The development of University Heights gave the esteemed Stanford White the opportunity to design a set of buildings with one vision. The campus would become an exhibit of the architect's talents.
In 1892 MacCracken contacted Stanford White, a partner at the most renowned architectural firm at the time, McKim, Mead and White, asking him to design the University Heights campus. White jumped at the chance to work on such a large-scale project.
This plan, sketched by McKim, Mead and White, features the University Building at the center of the quadrangle. The estimated cost of $257,000 to move the building, made MacCracken opt for constructing 4 or 5 new buildings for roughly the same price.
White initially envisioned a quadrangle, an enclosed area with a courtyard or grassy interior, with the gothic University Building from the Washington Square campus at its center. The cost of transporting the building and reassembling it uptown proved too high though.
Early photograph of the quadrangle. The domed structure is the Gould Memorial Library. On its left is the Hall of Languages, situated next to the Havemeyer Hall for Chemistry.
McKim, Mead and White's proposed plan, c. 1895. At the time this was presented, the Havemeyer Hall for Chemistry and the Hall of Languages, both designed by White, had been completed.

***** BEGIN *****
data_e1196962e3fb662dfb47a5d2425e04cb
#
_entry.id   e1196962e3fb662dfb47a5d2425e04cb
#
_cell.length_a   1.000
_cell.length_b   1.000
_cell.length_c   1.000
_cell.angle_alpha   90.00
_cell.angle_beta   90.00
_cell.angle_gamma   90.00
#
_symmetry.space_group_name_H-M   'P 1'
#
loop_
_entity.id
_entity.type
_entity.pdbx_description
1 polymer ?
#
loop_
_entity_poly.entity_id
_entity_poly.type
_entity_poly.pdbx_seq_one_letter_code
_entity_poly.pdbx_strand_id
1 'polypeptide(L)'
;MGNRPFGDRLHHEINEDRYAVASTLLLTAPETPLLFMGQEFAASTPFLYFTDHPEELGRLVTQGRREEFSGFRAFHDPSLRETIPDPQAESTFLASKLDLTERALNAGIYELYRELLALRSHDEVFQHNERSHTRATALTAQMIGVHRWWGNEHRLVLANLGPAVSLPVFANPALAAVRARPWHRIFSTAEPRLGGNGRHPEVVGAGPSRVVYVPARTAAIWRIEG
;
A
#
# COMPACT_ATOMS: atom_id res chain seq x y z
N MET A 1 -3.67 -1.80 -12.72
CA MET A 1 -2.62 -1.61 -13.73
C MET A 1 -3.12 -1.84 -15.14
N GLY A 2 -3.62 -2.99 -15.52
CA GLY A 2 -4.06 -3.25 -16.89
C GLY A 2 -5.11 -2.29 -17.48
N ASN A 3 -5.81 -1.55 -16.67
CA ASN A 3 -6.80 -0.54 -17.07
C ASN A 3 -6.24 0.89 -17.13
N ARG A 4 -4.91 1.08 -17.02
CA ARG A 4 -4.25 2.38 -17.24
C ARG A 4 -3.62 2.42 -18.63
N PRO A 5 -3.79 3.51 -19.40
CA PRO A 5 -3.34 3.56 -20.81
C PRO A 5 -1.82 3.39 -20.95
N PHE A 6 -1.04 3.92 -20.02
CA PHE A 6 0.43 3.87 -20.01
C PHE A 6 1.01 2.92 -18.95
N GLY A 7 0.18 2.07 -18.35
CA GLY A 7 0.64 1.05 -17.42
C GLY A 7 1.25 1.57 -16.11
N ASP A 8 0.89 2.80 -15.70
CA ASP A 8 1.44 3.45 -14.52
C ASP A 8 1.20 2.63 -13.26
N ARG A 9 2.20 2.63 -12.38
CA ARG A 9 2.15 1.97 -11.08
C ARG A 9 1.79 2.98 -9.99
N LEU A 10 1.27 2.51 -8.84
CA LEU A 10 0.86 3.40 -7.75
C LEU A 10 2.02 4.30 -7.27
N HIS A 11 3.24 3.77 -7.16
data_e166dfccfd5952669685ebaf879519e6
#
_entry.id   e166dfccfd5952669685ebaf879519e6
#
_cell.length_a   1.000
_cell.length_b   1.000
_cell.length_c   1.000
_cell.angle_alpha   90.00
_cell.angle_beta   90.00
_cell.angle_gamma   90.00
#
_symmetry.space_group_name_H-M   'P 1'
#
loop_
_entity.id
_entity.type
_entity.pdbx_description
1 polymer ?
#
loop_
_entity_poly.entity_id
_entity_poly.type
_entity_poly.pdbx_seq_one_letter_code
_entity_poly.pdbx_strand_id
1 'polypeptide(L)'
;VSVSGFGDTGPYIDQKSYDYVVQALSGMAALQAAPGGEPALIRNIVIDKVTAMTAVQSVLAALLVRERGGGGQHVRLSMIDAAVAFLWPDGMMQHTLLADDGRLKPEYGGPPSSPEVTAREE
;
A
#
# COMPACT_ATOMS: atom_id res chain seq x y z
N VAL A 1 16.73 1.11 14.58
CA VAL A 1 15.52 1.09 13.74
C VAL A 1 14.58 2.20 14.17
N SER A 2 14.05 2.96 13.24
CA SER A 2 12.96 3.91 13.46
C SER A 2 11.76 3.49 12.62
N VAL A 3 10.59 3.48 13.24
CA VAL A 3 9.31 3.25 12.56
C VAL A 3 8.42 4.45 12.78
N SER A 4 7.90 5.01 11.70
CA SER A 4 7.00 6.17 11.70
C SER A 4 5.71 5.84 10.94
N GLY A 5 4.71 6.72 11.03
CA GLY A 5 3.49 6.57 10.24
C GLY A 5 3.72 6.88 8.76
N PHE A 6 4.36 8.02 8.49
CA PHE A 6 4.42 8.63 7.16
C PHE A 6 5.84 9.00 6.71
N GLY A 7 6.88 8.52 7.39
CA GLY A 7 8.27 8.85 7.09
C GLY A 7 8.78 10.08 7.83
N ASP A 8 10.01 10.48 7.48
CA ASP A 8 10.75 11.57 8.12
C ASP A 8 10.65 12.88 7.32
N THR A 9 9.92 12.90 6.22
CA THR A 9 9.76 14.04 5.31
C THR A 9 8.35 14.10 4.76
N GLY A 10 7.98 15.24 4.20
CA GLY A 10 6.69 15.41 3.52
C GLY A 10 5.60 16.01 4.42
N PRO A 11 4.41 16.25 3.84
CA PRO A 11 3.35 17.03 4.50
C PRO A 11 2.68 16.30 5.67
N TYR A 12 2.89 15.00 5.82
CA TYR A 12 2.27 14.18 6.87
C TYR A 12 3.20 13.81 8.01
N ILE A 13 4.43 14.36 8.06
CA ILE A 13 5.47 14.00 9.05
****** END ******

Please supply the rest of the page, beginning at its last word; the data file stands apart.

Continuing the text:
White still kept the quadrangle at the heart of his design. Instead of the gothic University Building as the centerpiece, White envisioned a domed structure that would become the Gould Memorial Library, considered by many architectural critics to be White’s most beautifully designed building.
A number of Stanford White’s influences came from English and American college campuses. Most notably, Oxford, Cambridge and the University of Virginia.
The quadrangle at Wadham College, Oxford University. A number of American universities looked to English colleges for inspiration as a way to capture the "collegiate" feeling associated with these campuses. Courtesy of ukexpat, Wikimedia Commons.
University of Virginia, 1826. Thomas Jefferson designed UVA using a quadrangle as well, later nicknamed The Lawn. The library, also designed by Jefferson, is featured in the center. Courtesy of the Library of Congress.